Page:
Bonus Depreciation: What If It's Really Gone?
From 2008 to 2013, business owners were able to take advantage of a popular tax break for new equipment purchases. The tax break, known as “bonus depreciation,” allowed businesses to deduct, depending on the year, either 50% or 100% of the cost of new equipment in the year of purchase, through a special bonus depreciation deduction. Any remaining cost was then depreciated over the tax life of the equipment. As it was originally meant to be a temporary stimulus measure, this federal income tax provision expired on December 31, 2013 and, as of this writing, has not been extended for assets purchased in 2014. Although it is still possible for Congress to extend the tax break, and it is being discussed, it is important that business owners consider how the elimination of bonus depreciation, which is bound to happen sooner or later, will impact tax liabilities and cash flow.
The elimination of bonus depreciation could seriously impact cash flow numbers for capital intensive businesses. Regardless of industry, the tax break has had a large impact on capital spending patterns and corporate cash flow because it reduced the amount of taxes companies had to pay, making capital expenditures more affordable from a cash flow perspective. However, the impact on leasing companies that have taken advantage of the deduction could be much greater than other industries, due to the large volume of equipment purchased for lease each year.
It is important for business owners to understand that bonus depreciation is accelerated depreciation, not extra depreciation. The provision, which allows large deductions at the time of asset purchase, results in smaller deductions, or in the case of 100% bonus, no deduction, in subsequent years. In the first year of bonus depreciation, leasing companies who took advantage of the provision recognized large depreciation deductions, reducing, or eliminating, taxable income. This was accomplished by off-setting one year’s income with the equivalent of several years’ worth of depreciation on new acquisitions, while still enjoying the full year’s deduction on previously acquired assets being depreciated over their IRS useful lives. So long as bonus continued, all was well and the bonus deduction for each subsequent year’s purchases continued to provide extra deductions to reduce current year taxable income. What many business owners didn’t consider, however, is how this reduction will affect future years’ deductions.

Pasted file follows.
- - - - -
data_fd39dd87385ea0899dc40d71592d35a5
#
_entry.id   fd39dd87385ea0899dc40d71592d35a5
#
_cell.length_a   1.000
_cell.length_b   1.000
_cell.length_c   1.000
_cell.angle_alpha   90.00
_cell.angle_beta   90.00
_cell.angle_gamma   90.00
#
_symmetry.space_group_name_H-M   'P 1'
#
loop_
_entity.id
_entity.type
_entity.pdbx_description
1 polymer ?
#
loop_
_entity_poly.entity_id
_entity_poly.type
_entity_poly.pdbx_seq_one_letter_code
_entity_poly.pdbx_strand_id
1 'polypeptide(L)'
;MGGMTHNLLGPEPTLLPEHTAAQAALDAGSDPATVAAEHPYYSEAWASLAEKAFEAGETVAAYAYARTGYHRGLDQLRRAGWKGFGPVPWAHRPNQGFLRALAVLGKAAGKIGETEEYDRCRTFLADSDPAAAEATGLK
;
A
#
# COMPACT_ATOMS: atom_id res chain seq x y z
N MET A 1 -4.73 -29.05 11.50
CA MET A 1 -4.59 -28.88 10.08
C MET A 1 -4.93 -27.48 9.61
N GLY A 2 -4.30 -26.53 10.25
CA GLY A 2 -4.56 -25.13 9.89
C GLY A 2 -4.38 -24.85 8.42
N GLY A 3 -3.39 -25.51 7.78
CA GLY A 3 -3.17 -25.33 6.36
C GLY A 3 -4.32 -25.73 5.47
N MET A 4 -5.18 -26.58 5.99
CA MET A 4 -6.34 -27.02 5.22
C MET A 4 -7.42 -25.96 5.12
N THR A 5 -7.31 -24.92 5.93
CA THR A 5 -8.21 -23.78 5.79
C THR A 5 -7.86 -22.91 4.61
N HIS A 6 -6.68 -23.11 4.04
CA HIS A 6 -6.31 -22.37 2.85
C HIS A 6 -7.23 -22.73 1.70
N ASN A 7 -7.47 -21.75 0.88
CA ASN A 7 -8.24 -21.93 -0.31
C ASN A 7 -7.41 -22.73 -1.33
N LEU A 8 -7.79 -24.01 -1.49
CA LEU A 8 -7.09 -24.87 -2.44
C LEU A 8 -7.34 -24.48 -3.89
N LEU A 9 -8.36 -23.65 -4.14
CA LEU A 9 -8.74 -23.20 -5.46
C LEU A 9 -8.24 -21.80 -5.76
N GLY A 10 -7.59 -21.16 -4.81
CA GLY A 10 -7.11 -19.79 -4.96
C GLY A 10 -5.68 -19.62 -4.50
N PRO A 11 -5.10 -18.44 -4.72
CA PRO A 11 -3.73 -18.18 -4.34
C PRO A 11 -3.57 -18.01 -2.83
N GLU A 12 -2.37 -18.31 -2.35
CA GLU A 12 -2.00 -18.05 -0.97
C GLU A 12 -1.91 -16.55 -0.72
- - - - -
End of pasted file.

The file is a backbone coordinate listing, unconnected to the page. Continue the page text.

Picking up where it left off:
Two forces come into play in the year bonus depreciation goes away. First, having taken advantage of bonus depreciation for several prior years, companies will have less depreciation than normal to deduct in the current year on assets acquired in prior bonus depreciation years. Second, the double whammy, there will be no bonus deduction on current year acquisitions, just regular first year depreciation. As a result, those who have enjoyed the tax break over the last several years will see lower depreciation deductions and higher tax liabilities.
The benefits of bonus were great while they lasted, but when bonus depreciation goes away, it will be time to pay the piper. Business owners need to plan for the additional tax liabilities so they aren’t surprised when the time comes!
In April, the Senate Finance Committee passed the Expiring Provisions Improvement Reform and Efficiency (EXPIRE) Act, and one of the items it included was an extension of bonus depreciation through 2015. As of today, there has been no guarantee that Congress will approve the extension of this tax break via their passage of the EXPIRE act. And even if the Act does pass Congress, there may be significant changes to its content before the final votes are tallied.
2014 Section 179 Deduction Limits Plummet
Another big change that smaller businesses may need to plan for is the curtailing of the Section 179 expense deduction. Section 179 allows a business to expense the entire cost of new and used equipment in the year of purchase rather than spreading out the cost over multiple years using regular depreciation. This deduction is geared towards smaller businesses, and phases out once a business’s total assets purchased for the year exceeds a certain dollar amount.
The section 179 limit in 2013 was $500,000 of asset purchases, and the deduction began phasing out once total asset purchases exceeded $2,000,000. For 2014, this deduction has been reduced to $25,000, with the maximum amount of equipment that can be purchased before the deduction begins to be phase out set at just $200,000.